- As the world seeks to cut down on their carbon emissions and move away from internal combustion engine vehicles, there’s one fuel source on everyone’s lips – green hydrogen.
- Why not make a career change and get solar training at arguably the best solar training academy in Africa? Register HERE
Hydrogen as a fuel source is not a new technology; in fact, it powered the first internal combustion engines 200 years ago! It is the most abundant chemical element in nature and global demand for its use as a fuel has tripled since 1975, reaching 70 million tonnes a year in 2018.
But what is green hydrogen? And is it really green? And what does it have to do with solar PV?
How do your get green hydrogen?
All hydrogen gas is created by splitting water molecules (H 2O) into their components of oxygen (O) and hydrogen (H 2). The different ways in which this process is effected are defined by colours. And there’s a whole rainbow out there! Including our favourite colour … GREEN!
Electrolysis of water is the process whereby electricity is used to split the molecule. And when renewable energy sources like wind or solar power are used to power the electrolysers that generates the electricity required for electrolysis, we call the product green hydrogen.
A rainbow of terms for a gas without colour…
The hydrogen most people are familiar with is brown hydrogen, also called town gas, where coal is one of the fuels used to heat water to break it down into its components. Harmful elements are released as a result of the production of brown hydrogen include carbon dioxide (CO2), carbon monoxide (CO), methane (CH4), and ethylene (C2H4).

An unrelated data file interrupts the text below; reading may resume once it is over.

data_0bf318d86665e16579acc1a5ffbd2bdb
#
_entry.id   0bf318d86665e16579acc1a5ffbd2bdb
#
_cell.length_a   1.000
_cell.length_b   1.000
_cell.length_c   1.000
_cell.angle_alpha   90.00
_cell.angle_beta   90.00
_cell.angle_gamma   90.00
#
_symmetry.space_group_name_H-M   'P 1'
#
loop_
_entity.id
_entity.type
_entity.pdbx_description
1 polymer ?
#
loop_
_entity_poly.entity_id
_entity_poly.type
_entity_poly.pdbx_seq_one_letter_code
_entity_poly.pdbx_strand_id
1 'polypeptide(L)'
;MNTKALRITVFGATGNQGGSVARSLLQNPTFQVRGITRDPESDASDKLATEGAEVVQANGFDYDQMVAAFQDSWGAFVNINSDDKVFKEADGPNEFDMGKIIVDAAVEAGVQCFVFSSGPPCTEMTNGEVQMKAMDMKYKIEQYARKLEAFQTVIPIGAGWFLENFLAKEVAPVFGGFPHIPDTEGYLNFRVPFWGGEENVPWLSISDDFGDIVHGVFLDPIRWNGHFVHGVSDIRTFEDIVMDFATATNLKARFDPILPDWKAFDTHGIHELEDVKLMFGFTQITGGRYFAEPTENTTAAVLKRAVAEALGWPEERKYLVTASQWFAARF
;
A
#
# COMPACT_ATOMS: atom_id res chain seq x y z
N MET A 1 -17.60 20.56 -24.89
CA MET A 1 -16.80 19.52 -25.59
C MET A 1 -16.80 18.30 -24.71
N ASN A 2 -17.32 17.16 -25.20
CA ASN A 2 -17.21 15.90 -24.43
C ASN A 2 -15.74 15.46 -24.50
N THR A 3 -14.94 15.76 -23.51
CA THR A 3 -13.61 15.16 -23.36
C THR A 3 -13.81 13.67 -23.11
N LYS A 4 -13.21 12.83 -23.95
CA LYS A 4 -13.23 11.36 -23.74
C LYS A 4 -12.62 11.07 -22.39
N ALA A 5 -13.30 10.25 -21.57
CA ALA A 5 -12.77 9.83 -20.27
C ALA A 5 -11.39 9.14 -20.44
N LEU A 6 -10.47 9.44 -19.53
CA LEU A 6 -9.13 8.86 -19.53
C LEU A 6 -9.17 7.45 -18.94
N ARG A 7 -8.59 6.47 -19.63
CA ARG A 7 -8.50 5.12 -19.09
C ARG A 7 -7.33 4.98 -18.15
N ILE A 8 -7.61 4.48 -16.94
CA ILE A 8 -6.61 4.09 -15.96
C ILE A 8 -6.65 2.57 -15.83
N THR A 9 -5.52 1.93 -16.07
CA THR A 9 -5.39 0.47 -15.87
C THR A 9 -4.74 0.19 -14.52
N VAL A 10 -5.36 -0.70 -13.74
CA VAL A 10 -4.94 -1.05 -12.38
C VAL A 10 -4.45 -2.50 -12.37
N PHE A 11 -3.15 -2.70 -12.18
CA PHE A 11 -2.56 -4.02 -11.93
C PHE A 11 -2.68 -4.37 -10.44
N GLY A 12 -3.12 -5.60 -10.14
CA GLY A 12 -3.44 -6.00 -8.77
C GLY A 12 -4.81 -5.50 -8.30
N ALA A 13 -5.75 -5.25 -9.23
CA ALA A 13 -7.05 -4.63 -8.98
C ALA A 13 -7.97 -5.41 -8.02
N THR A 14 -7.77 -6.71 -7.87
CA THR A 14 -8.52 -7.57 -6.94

Hydrogen powered by nuclear energy is called pink or sometimes yellow hydrogen.
Grey hydrogen involves the use of natural gas, but results in CO2 emissions in the process; blue hydrogen is grey hydrogen with carbon capture, so instead of those CO2 emissions being released into the atmosphere, they are captured and buried deep underground.
When it comes to green hydrogen, there are zero emissions in its creation and the combustion of this clean, versatile fuel source releases only water vapour to the atmosphere.
The phrase hydrogen economy refers to using hydrogen to decarbonize economic sectors which are difficult to electrify, sectors such as heavy industry, and to replace the fossil fuels currently used in some of the most polluting forms of transportation.
Namibia, with its abundance of wind, sun and seawater, has been identified as the prime location to scale up the production of green hydrogen and drive massive socio-economic growth for the country.
One project in the pipeline will see 85MW of solar panels being installed and is expected to produce some 350 000 tonnes of green hydrogen (or 142GWh of energy) a year before 2030 for global and regional markets.
In fact, industry experts maintain that Namibia can produce as much hydrogen as Germany, the world’s leading hydrogen producer, with systems half the size and occupying less than half the amount of land, and has the potential to offer green hydrogen production at the lowest cost second only to Chile. The Namibian government has also made investment in hydrogen production a high national priority.
Learn to install safe, effective PV solar
At GREEN, we’re not chemical engineers, so we’ll leave the splitting of the molecules to the scientists, but we are the experts when it comes to teaching you how to safely and effectively install solar PV technology, whether it’s on the roof of a home or a large solar plant that will drive the green hydrogen revolution in Namibia.
Join us for a 5-day masterclass in the sizing, design and installation of solar PV from 7 to 11 November at GREEN Solar Academy in Otjiwarongo, Namibia. The training consists of both theoretical and practical training and is accredited internationally by DGS (the German Solar Energy Society), as well as being endorsed by SAPVIA in South Africa as suitable solar training under its PV GreenCard programme. Cost is N$12 500 ex VAT.
Register online at https://solar-training.org/namibia/events/5-supersolarschool/region-NA/ or contact GREEN Solar Academy Namibia on +264 (0) 81 318 9085 or firstname.lastname@example.org.
Author: Bryan Groenendaal